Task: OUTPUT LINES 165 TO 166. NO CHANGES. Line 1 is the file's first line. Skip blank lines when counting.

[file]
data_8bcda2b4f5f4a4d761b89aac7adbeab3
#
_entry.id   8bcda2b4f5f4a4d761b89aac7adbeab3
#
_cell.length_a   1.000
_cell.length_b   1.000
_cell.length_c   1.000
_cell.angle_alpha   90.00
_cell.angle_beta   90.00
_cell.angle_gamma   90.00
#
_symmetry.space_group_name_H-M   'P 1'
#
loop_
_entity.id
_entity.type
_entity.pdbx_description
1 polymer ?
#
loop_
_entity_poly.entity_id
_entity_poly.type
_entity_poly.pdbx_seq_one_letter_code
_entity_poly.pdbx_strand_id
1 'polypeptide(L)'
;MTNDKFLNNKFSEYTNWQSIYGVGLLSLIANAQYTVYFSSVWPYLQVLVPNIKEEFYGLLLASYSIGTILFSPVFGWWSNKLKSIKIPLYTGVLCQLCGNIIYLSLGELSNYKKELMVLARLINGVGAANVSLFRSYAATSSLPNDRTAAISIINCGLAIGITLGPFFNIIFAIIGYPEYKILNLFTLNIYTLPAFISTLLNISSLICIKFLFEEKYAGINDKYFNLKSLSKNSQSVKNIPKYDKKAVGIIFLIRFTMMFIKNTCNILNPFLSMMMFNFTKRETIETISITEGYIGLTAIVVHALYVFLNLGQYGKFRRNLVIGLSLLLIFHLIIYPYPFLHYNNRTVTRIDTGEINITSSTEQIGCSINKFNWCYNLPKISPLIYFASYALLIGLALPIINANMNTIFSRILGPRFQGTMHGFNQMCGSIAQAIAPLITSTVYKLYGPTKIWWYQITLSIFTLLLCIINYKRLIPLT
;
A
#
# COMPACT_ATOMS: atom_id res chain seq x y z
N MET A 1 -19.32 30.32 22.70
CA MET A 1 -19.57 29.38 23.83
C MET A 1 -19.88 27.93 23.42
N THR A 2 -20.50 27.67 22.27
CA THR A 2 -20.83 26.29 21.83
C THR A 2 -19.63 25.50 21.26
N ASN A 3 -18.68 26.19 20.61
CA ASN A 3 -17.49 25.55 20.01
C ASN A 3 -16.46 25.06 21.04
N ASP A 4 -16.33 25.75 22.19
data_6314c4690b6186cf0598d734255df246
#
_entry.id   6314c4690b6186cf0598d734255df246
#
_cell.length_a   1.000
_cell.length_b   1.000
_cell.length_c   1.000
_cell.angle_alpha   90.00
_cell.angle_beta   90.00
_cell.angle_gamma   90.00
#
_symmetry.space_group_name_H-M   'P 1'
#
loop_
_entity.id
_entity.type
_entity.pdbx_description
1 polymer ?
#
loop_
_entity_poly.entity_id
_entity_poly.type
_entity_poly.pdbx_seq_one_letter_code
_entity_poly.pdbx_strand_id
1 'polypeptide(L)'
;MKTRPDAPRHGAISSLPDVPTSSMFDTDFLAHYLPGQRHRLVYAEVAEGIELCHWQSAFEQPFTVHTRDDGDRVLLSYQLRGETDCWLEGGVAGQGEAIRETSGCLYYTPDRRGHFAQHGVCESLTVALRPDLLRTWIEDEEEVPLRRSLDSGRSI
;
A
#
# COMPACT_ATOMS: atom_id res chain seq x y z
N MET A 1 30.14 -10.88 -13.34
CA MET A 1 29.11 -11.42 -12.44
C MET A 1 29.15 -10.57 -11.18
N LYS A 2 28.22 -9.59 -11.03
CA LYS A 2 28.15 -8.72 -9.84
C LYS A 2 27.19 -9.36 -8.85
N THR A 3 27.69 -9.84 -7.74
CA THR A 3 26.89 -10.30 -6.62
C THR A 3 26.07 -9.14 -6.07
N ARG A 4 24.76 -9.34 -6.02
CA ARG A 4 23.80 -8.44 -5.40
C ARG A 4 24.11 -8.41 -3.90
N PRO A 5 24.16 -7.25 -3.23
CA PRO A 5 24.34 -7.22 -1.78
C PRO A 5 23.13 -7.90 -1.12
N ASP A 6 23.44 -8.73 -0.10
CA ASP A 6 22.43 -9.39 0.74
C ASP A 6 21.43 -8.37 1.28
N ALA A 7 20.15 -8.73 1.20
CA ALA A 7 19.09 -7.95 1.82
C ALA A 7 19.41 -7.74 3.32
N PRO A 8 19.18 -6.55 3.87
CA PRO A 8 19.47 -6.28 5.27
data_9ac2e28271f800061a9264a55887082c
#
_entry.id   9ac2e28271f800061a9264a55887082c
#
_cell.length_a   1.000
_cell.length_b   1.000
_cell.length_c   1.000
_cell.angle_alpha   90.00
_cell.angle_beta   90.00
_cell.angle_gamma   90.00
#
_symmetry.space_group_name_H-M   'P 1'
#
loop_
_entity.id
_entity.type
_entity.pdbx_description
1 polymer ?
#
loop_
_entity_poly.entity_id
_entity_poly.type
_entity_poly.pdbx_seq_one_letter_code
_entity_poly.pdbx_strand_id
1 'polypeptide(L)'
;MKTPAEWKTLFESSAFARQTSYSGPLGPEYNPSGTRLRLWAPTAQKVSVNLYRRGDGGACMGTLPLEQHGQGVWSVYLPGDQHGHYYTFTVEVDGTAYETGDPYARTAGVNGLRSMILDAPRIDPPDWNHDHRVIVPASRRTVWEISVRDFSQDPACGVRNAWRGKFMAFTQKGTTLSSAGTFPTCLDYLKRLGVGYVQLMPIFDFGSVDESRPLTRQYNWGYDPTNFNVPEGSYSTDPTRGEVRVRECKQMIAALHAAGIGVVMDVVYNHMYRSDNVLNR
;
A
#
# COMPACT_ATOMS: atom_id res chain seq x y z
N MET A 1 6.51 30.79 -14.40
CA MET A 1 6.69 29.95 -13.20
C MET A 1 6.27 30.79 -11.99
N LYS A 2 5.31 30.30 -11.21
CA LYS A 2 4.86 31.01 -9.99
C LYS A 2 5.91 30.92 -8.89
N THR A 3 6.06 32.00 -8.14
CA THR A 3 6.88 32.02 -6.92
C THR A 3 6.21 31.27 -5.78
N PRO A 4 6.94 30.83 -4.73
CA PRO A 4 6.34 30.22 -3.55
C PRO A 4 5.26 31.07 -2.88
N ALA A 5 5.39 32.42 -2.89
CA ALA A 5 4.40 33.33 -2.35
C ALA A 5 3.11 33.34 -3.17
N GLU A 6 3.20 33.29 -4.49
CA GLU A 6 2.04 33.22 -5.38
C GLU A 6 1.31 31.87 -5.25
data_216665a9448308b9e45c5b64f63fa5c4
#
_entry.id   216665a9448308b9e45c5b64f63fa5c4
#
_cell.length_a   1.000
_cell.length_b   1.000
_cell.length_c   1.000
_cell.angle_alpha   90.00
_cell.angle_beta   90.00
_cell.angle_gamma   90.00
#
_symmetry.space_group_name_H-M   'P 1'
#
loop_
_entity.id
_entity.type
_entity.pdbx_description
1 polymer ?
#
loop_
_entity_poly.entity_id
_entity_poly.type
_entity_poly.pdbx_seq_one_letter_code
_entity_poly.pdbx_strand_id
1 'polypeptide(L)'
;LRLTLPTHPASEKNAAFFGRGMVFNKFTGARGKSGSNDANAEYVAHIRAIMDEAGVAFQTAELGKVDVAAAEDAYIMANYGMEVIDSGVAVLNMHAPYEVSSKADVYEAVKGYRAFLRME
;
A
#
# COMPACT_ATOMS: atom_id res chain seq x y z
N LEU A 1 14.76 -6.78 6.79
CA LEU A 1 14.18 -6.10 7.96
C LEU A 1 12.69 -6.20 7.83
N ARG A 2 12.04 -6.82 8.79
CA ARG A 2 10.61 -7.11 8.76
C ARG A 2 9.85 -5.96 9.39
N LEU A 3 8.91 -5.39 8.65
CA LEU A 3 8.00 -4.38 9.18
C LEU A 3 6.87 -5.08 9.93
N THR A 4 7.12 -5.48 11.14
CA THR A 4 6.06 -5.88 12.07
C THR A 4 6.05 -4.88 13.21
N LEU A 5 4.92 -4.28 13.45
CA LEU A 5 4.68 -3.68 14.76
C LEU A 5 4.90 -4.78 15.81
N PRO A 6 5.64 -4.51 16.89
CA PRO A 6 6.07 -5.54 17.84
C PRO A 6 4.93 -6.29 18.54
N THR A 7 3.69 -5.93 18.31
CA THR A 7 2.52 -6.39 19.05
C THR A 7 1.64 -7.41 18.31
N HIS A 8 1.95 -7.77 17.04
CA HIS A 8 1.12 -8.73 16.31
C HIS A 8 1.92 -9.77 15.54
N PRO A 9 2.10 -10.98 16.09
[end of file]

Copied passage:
_entity_poly.pdbx_strand_id
1 'polypeptide(L)'